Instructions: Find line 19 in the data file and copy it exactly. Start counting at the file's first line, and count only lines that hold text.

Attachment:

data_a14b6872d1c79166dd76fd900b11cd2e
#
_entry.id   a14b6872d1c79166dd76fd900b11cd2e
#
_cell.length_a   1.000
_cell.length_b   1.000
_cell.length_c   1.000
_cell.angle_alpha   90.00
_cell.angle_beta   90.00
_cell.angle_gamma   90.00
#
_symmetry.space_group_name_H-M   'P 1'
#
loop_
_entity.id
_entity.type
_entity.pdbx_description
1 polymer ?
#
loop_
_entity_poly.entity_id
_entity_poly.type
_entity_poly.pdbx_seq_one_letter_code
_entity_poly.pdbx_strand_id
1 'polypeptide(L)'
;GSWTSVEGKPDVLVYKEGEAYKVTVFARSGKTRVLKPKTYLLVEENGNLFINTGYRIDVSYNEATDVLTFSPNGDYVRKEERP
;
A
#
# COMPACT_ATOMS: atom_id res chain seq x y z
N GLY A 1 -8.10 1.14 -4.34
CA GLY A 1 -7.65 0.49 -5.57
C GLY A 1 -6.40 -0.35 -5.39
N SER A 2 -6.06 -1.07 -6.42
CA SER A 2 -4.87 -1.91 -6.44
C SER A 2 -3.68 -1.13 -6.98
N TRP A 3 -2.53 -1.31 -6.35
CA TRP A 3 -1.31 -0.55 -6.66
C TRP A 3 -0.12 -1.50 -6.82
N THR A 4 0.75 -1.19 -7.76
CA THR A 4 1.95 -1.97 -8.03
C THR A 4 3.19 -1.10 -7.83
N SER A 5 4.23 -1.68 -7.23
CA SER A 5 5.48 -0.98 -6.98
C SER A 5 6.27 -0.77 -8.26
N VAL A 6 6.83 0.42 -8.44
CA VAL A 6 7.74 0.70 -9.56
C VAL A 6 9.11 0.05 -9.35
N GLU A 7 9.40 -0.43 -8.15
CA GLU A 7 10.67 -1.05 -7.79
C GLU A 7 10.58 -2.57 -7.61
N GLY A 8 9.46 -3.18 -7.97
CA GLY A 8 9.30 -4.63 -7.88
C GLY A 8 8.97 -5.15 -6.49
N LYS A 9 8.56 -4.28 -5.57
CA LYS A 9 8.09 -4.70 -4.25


#